The conditions, which made the international intervention possible in Libya, were the rifts within the Gaddafi regime, the defections by ranked military officers and politicians from Gaddafi’s side to the opposition’s side, the existence of a homogeneous political and armed opposition, who can struggle with the central authority and relatively organized, the international legitimacy of the opposition and the most important of all the capture of Benghazi as a safe haven.

However, in the case of Syria, we can observe that none of these factors exists completely. The defections from Syrian regime are very low rate in terms of quality and quantity. Apart from some diplomats and some deputies from politicians and bureaucrats, there is no substantial defection. It can be seen that Assad Regime stills retains control on the state officials. Defections within the security forces are comparatively more but it is not enough to tip the balance between the Syrian army and the opposition in the favor of the opposition. Brigadier General Ahmad Al-Seyh, who took shelter in Turkey at the beginning of 2012, is the most high-ranking defection up to now. Except him the number of officers, who defected from the Syrian army and established the Free Syrian Army (FSA), is fifteen thousand, according to officers of FSA. The leader of the FSA is an officer with the rank of colonel. Considering the political opposition, it is observed that it doesn’t have the capacity to directly manage and influence the popular uprising. There is also a problem about the homogeneity of political and military opposition in Syria. While the FSA pioneers the armed opposition, the leadership stationed in Turkey lacks the capacity to influence the domestic structure and the domestic elements lacks coordination among themselves. Besides, military organizations other than the FSA, such as the Military Council, start to emerge. The political opposition suffers from the problem of homogeneity as well. Although there is the Syrian National Council, who becomes prominent, there are some other alternatives in Syria, which is active and has different approaches, such as the National Coordination Committee for Democratic Change.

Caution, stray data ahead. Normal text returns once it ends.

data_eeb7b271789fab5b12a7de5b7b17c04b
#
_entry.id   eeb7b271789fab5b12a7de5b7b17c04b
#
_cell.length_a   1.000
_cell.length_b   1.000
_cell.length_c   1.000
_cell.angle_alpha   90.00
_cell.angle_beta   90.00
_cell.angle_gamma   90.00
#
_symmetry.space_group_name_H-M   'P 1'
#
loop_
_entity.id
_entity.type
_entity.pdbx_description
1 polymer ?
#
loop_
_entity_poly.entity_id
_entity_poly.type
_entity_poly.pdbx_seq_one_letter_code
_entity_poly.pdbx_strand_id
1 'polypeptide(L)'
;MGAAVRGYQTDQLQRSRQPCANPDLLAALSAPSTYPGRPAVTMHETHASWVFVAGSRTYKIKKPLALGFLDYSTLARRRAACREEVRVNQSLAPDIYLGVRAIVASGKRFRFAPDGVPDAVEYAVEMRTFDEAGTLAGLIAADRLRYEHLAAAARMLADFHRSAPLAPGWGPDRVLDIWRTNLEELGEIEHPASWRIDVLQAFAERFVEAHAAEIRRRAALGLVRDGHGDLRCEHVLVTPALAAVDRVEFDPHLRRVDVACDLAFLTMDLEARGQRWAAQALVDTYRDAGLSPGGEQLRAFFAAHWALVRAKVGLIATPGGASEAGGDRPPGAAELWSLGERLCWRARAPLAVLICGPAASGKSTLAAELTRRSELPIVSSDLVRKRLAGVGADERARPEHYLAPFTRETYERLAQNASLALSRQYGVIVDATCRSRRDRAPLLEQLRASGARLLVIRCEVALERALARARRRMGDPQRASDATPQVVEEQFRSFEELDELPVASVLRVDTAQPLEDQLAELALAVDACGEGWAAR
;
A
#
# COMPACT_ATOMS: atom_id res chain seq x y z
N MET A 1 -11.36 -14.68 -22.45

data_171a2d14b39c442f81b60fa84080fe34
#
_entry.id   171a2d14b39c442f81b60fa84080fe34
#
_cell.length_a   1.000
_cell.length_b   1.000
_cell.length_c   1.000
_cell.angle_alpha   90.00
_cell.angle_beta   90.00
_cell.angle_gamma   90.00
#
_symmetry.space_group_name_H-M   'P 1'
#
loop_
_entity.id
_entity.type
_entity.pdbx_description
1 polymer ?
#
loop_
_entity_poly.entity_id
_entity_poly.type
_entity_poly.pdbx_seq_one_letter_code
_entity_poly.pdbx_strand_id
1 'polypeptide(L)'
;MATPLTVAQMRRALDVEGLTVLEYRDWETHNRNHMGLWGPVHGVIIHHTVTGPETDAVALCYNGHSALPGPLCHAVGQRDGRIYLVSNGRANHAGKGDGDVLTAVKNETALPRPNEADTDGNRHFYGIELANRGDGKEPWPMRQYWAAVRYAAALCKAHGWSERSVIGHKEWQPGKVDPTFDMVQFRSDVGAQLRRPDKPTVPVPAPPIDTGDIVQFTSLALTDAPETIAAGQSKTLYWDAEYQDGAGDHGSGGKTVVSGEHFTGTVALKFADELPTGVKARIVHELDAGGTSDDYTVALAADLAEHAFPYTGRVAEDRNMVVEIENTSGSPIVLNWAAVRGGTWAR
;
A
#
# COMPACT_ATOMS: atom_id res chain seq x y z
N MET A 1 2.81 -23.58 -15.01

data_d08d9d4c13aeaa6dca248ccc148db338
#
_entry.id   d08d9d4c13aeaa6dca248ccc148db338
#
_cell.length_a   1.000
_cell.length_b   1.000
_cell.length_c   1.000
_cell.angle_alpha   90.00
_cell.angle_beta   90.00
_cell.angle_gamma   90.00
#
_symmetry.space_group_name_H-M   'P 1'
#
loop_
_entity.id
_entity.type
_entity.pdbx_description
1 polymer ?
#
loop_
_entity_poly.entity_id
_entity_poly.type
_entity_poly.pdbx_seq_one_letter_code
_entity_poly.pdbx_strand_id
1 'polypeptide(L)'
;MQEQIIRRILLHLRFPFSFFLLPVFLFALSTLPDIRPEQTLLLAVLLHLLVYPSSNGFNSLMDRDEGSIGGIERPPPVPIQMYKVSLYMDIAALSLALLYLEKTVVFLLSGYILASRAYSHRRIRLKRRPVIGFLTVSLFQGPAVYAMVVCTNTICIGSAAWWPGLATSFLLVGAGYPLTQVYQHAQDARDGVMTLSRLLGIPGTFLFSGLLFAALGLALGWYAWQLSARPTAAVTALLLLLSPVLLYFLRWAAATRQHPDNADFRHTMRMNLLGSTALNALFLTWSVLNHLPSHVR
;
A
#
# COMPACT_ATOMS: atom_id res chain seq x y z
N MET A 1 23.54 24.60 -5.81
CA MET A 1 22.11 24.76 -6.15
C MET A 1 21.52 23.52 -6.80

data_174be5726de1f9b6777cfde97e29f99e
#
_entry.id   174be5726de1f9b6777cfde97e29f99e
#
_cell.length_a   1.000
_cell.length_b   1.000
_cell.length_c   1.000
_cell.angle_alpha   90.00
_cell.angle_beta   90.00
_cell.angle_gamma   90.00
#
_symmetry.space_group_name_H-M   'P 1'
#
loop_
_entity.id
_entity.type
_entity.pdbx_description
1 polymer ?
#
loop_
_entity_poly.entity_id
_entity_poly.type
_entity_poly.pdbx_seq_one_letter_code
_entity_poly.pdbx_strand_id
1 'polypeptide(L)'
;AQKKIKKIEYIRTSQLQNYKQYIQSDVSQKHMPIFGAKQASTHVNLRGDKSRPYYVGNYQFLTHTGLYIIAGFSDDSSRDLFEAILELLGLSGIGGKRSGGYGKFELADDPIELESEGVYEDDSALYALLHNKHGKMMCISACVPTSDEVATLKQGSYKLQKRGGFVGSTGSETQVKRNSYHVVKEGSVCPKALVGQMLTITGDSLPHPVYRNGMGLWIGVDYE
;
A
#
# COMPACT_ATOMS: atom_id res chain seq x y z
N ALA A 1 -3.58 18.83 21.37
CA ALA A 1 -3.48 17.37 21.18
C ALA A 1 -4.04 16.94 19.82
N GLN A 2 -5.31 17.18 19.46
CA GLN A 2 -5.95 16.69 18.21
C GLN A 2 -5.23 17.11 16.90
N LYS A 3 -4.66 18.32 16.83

Lastly, there is the lack of a capture and maintenance of a safe haven by the opposition. In spite of the fact that FSA has taken the control in suburbs of Homs, Hama, Idlib even Damascus, it is not permanent and cannot spread to the whole city.

Another method of international intervention is to create a safe haven through foreign support, which the opposition failed. The creation of a safe haven will prevent more Syrian civilian deaths and will enable the fractured opposition to be better organized. The opposition will carry out a more effective struggle against the regime from this safe haven. Foremost, this will speed up defections by security forces, who wants to defect but cannot do because of the fear of death. The most critical risk of this kind of intervention is that the Syrian regime will perceive this as a vital threat and will attack, thus will widen the violence and the range of instability. In turn this will necessitate a larger armed intervention, which no one thinks about it at this stage. Furthermore, the place, where the safe haven will be established, is another question. Because of the fact that the settlements in Syria has a complex structure, it is not possible to find a homogeneous population, who opposes the regime. And this may cause conflicts within the secured zone. Hence, this will damage both the legitimacy and success of the intervention.